Russian technology satellite. One launch, 1995.12.28. Aerobraking investigation; satellite provided by Russia, instruments by Utah State University; solar array shorted immediately following deployment and ended mission.
Gross mass: 250 kg (550 lb).
More... - Chronology...
First Launch: 1995.12.28.
Number: 1 .
Soyuz The Russian Soyuz spacecraft has been the longest-lived, most adaptable, and most successful manned spacecraft design. In production for fifty years, more than 240 have been built and flown on a wide range of missions. The design will remain in use with the international space station well into the 21st century, providing the only manned access to the station after the retirement of the shuttle in 2011. More...
Associated Launch Vehicles
Soyuz Russian orbital launch vehicle. The world's first ICBM became the most often used and most reliable launch vehicle in history. The original core+four strap-on booster missile had a small third stage added to produce the Vostok launch vehicle, with a payload of 5 metric tons. Addition of a larger third stage produced the Voskhod/Soyuz vehicle, with a payload over 6 metric tons. Using this with a fourth stage, the resulting Molniya booster placed communications satellites and early lunar and planetary probes in higher energy trajectories. By the year 2000 over 1,628 had been launched with an unmatched success rate of 97.5% for production models. Improved models providing commercial launch services for international customers entered service in the new millenium, and a new launch pad at Kourou was to be inaugurated in 2009. It appeared that the R-7 could easily still be in service 70 years after its first launch. More...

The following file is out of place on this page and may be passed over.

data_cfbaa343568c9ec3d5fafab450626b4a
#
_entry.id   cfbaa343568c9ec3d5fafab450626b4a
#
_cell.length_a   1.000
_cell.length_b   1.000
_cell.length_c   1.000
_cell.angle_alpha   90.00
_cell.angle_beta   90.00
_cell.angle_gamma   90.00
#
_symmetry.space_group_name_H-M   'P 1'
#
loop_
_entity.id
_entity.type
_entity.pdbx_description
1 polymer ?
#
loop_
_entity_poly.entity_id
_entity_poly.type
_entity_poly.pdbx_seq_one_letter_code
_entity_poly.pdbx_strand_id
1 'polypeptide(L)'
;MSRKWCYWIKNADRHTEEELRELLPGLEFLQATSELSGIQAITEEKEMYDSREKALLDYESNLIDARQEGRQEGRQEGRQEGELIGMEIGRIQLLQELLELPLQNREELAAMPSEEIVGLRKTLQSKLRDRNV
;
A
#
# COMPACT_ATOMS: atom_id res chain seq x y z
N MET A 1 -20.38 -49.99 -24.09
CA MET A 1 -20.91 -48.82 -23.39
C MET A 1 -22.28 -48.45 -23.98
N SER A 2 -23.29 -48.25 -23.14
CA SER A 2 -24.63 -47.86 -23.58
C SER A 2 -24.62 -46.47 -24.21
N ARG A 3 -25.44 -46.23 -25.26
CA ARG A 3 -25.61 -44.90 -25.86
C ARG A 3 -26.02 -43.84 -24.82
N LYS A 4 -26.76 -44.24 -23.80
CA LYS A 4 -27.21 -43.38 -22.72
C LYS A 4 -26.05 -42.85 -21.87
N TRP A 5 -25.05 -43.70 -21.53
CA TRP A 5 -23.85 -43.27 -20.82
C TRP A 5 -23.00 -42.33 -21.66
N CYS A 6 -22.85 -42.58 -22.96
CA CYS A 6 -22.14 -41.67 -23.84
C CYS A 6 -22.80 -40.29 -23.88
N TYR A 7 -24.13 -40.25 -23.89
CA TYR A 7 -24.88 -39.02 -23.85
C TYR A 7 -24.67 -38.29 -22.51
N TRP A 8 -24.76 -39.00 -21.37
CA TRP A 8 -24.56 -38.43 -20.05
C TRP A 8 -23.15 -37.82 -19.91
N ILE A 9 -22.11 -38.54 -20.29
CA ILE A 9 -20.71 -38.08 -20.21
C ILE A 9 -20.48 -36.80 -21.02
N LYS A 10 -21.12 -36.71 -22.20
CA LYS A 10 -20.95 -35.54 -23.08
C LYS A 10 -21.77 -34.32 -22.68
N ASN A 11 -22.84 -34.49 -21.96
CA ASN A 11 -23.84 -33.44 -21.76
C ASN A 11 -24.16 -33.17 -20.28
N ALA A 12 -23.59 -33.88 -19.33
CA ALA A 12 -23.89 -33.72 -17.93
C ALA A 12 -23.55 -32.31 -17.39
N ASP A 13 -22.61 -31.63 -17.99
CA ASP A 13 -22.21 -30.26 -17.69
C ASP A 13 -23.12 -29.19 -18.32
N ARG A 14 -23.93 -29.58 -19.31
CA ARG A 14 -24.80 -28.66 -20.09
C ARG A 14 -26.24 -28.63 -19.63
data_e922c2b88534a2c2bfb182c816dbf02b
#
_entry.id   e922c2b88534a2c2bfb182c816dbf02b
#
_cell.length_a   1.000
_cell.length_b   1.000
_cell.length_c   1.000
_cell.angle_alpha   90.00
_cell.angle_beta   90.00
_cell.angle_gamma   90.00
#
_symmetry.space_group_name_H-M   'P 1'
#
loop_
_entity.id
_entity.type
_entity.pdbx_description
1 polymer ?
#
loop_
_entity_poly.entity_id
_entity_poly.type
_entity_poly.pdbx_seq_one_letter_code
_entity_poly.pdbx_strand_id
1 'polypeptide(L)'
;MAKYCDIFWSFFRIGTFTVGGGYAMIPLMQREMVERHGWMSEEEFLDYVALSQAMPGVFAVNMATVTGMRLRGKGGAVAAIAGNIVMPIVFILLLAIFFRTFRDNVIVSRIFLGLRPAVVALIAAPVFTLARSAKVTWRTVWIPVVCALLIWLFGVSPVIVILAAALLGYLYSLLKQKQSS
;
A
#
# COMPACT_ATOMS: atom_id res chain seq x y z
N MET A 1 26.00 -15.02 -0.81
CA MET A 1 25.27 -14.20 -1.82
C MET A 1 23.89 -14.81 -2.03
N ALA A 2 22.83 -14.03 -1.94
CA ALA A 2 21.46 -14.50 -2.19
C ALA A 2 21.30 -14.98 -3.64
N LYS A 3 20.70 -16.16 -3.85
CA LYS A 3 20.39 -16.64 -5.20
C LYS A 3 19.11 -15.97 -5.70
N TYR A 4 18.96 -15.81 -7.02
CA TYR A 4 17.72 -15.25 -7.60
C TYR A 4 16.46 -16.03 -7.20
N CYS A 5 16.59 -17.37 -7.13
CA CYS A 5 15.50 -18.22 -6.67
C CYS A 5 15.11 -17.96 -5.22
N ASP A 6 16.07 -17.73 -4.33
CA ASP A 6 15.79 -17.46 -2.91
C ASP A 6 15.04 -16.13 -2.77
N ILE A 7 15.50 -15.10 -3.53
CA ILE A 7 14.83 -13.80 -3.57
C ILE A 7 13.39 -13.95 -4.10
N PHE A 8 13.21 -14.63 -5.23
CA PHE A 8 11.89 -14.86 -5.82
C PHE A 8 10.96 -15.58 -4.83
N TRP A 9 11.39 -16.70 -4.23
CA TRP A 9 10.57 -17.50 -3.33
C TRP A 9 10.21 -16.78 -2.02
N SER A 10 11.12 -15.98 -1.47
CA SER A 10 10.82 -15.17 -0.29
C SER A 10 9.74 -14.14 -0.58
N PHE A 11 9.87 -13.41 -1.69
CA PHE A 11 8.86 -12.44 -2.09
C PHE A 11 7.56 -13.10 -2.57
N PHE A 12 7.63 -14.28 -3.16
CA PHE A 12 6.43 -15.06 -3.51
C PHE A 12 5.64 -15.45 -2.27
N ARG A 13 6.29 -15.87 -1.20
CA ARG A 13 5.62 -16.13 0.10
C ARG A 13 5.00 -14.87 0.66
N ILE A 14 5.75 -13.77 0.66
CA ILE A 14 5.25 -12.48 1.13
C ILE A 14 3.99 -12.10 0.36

Molniya 8K78M Russian orbital launch vehicle. Improved Molniya, in variants with Blocks ML, 2BL, or SO-L third stages according to payload. More...
Associated Manufacturers and Agencies
BMDO American agency overseeing development of spacecraft. Ballistic Missile Defence Organization (formerly SDIO), USA. More...
McDowell, Jonathan, Jonathan's Space Home Page (launch records), Harvard University, 1997-present. Web Address when accessed: here.
McDowell, Jonathan, Jonathan's Space Report (Internet Newsletter), Harvard University, Weekly, 1989 to Present. Web Address when accessed: here.
JPL Mission and Spacecraft Library, Jet Propulsion Laboratory, 1997. Web Address when accessed: here.
Associated Launch Sites
Baikonur Russia's largest cosmodrome, the only one used for manned launches and with facilities for the larger Proton, N1, and Energia launch vehicles. The spaceport ended up on foreign soil after the break-up of Soviet Union. The official designations NIIP-5 and GIK-5 are used in official Soviet histories. It was also universally referred to as Tyuratam by both Soviet military staff and engineers, and the US intelligence agencies. Since the dissolution of the Soviet Union the Russian Federation has insisted on continued use of the old Soviet 'public' name of Baikonur. In its Kazakh (Kazak) version this is rendered Baykonur. More...
1995 December 28 -
06:45 GMT - .
. Launch Complex
: Baikonur LC31
. LV Family
. Launch Vehicle
: Molniya 8K78M
. LV Configuration
: Molniya 8K78M 2BL.
- Skipper - .
Mass: 250 kg (550 lb). Nation: Russia. Agency: BMDO. Class: Technology. Type: Navigation technology satellite. Spacecraft: Skipper. USAF Sat Cat: 23752 . COSPAR: 1995-072B. Apogee: 813 km (505 mi). Perigee: 804 km (499 mi). Inclination: 98.6000 deg. Period: 101.10 min. Summary: Aerobraking investigation; satellite provided by Russia, instruments by Utah State University; solar array shorted immediately following deployment and ended mission..
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